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The importance of focusing on mental health was the message that came through clearly during the discussion between former world no. one tennis stars Andre Agassi and Steffi Graf and sports journalist Ayaz Memon at the ongoing HT Leadership Summit.

Eight-time Grand Slam champion Agassi, who is married to Graf, described the pandemic as a “great equalizer in professional sports". Both the experienced and new athletes had to suddenly face unchartered, uncertain times. “Older players, you look at (Roger) Federer or Serena (Williams), you start to realize that missing this kind of time, it tricks your body. All of a sudden, you are asked to shut down and restart, which is not going to be easy for some. The younger enthusiastic ones that have that engine to keep pushing their body and mind, it might be the right time for them to float to the top," he said.

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Both Agassi and Graf, who now spend time on their respective charities, felt it was important for athletes to pay attention to their mental health. It brought authenticity and connected the athlete to people, said Agassi, who is chairman, Andre Agassi Foundation for Education.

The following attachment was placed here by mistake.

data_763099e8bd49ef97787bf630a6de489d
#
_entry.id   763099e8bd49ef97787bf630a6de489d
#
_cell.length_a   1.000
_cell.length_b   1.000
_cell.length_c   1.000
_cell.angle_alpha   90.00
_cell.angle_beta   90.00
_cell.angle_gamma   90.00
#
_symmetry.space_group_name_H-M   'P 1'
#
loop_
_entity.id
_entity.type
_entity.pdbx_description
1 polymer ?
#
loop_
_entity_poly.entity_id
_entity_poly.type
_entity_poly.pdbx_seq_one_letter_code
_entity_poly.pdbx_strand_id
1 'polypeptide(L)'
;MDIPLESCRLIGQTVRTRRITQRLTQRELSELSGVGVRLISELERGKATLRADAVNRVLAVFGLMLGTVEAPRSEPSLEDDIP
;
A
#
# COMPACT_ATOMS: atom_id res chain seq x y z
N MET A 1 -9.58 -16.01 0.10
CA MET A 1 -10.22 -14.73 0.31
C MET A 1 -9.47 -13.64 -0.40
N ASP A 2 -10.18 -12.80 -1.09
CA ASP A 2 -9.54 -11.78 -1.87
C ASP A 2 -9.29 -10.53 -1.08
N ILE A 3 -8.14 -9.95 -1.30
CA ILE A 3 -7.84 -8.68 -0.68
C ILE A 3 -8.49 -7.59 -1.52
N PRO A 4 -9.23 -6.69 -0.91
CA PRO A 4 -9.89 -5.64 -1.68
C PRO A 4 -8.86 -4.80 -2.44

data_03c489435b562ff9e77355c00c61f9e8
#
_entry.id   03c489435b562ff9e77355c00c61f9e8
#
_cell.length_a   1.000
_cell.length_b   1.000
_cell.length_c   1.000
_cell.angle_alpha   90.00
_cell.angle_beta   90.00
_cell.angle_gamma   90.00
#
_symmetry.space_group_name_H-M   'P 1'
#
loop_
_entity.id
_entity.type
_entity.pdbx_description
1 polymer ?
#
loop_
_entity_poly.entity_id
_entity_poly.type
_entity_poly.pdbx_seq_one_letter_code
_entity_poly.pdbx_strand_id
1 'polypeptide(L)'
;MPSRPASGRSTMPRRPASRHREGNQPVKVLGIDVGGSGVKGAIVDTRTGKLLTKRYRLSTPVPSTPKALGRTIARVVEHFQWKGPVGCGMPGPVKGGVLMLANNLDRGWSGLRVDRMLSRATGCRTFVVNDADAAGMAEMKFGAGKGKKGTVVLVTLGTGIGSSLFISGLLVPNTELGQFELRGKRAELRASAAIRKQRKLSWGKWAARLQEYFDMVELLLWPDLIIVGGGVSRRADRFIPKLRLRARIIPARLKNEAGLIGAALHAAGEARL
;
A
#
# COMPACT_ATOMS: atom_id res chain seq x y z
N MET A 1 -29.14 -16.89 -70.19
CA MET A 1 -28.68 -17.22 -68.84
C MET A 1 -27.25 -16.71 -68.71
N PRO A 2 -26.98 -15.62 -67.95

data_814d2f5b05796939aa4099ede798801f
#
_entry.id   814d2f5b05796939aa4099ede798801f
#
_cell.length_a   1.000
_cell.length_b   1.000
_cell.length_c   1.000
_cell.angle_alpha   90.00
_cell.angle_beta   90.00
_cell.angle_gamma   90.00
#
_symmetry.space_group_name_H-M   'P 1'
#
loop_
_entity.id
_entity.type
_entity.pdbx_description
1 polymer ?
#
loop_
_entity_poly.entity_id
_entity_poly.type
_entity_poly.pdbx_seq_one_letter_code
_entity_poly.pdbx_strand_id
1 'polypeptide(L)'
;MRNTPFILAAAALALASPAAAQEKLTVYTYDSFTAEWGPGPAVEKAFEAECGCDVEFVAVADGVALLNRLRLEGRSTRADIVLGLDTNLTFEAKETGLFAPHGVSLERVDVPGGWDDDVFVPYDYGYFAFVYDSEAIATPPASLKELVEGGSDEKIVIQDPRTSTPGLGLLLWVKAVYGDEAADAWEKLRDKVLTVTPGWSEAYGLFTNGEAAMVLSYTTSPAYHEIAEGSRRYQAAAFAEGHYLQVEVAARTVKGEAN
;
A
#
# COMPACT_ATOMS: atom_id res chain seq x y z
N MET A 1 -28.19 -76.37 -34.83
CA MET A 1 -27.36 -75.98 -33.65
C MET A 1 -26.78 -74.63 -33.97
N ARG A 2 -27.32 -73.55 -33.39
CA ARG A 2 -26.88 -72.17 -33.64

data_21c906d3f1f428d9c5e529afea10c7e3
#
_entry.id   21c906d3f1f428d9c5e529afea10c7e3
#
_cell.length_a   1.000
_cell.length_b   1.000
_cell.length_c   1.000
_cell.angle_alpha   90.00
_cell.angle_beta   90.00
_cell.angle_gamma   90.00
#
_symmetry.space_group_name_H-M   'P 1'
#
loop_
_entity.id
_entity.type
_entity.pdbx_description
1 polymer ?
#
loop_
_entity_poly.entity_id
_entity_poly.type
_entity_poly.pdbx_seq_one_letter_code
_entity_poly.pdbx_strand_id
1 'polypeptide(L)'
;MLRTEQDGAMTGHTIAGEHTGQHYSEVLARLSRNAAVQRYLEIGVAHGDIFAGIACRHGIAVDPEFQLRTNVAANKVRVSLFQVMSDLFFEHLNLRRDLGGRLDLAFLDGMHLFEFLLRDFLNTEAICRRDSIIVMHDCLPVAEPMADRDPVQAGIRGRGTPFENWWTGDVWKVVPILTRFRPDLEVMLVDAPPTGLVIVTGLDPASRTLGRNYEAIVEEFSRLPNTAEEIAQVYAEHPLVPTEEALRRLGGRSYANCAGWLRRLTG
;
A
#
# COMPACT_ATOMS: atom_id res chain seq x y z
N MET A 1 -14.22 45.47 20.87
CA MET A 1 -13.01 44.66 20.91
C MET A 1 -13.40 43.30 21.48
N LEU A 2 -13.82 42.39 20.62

Graf, who is chairman of Children for Tomorrow, which works with children and families that have suffered trauma, said that what tennis taught her was to stay in the present and always retain her perspective. She moved on to say it was important that parents didn’t force their children into a sport, and instead allow them to excel through self-motivation.

“The most important thing for any person to do, starting with parents, is to really define what success really means. If it’s about money or being the best in the world in a sport, then you are making a choice that’s pretty tough. You spend a third of your life not preparing for two-thirds of your life. And so, balance is crucial, else it becomes very one dimensional in retirement," said Agassi, who has two children with Graf.

For players who put all their energy into excelling at a sport, suddenly unplugging from it could have effects akin to a post-traumatic stress disorder, Agassi said.

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